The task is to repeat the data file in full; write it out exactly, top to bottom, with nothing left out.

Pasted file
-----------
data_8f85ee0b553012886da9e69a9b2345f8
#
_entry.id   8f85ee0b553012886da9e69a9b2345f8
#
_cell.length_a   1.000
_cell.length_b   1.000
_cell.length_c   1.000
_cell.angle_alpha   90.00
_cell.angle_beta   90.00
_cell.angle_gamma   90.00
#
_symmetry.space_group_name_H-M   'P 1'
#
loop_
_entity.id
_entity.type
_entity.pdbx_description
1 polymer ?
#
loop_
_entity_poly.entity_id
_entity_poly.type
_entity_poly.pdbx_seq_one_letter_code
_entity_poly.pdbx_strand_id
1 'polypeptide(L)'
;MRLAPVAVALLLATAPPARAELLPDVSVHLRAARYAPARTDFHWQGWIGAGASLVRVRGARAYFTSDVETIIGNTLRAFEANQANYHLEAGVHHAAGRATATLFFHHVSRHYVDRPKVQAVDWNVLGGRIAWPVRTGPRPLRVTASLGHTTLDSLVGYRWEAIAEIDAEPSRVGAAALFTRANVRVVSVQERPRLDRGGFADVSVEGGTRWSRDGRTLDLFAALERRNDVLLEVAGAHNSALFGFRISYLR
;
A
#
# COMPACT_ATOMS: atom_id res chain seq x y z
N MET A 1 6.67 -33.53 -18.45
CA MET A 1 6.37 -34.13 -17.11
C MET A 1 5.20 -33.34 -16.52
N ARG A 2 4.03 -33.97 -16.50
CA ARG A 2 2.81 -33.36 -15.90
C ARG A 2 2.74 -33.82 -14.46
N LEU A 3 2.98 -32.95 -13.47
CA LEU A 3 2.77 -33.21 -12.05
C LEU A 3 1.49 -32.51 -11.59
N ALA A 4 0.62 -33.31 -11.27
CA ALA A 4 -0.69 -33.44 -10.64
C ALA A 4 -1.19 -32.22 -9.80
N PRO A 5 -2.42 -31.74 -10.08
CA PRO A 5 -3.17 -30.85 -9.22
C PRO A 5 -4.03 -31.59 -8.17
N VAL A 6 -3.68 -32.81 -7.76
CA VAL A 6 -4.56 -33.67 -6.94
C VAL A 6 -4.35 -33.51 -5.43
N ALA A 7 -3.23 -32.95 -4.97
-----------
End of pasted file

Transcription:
data_8f85ee0b553012886da9e69a9b2345f8
#
_entry.id   8f85ee0b553012886da9e69a9b2345f8
#
_cell.length_a   1.000
_cell.length_b   1.000
_cell.length_c   1.000
_cell.angle_alpha   90.00
_cell.angle_beta   90.00
_cell.angle_gamma   90.00
#
_symmetry.space_group_name_H-M   'P 1'
#
loop_
_entity.id
_entity.type
_entity.pdbx_description
1 polymer ?
#
loop_
_entity_poly.entity_id
_entity_poly.type
_entity_poly.pdbx_seq_one_letter_code
_entity_poly.pdbx_strand_id
1 'polypeptide(L)'
;MRLAPVAVALLLATAPPARAELLPDVSVHLRAARYAPARTDFHWQGWIGAGASLVRVRGARAYFTSDVETIIGNTLRAFEANQANYHLEAGVHHAAGRATATLFFHHVSRHYVDRPKVQAVDWNVLGGRIAWPVRTGPRPLRVTASLGHTTLDSLVGYRWEAIAEIDAEPSRVGAAALFTRANVRVVSVQERPRLDRGGFADVSVEGGTRWSRDGRTLDLFAALERRNDVLLEVAGAHNSALFGFRISYLR
;
A
#
# COMPACT_ATOMS: atom_id res chain seq x y z
N MET A 1 6.67 -33.53 -18.45
CA MET A 1 6.37 -34.13 -17.11
C MET A 1 5.20 -33.34 -16.52
N ARG A 2 4.03 -33.97 -16.50
CA ARG A 2 2.81 -33.36 -15.90
C ARG A 2 2.74 -33.82 -14.46
N LEU A 3 2.98 -32.95 -13.47
CA LEU A 3 2.77 -33.21 -12.05
C LEU A 3 1.49 -32.51 -11.59
N ALA A 4 0.62 -33.31 -11.27
CA ALA A 4 -0.69 -33.44 -10.64
C ALA A 4 -1.19 -32.22 -9.80
N PRO A 5 -2.42 -31.74 -10.08
CA PRO A 5 -3.17 -30.85 -9.22
C PRO A 5 -4.03 -31.59 -8.17
N VAL A 6 -3.68 -32.81 -7.76
CA VAL A 6 -4.56 -33.67 -6.94
C VAL A 6 -4.35 -33.51 -5.43
N ALA A 7 -3.23 -32.95 -4.97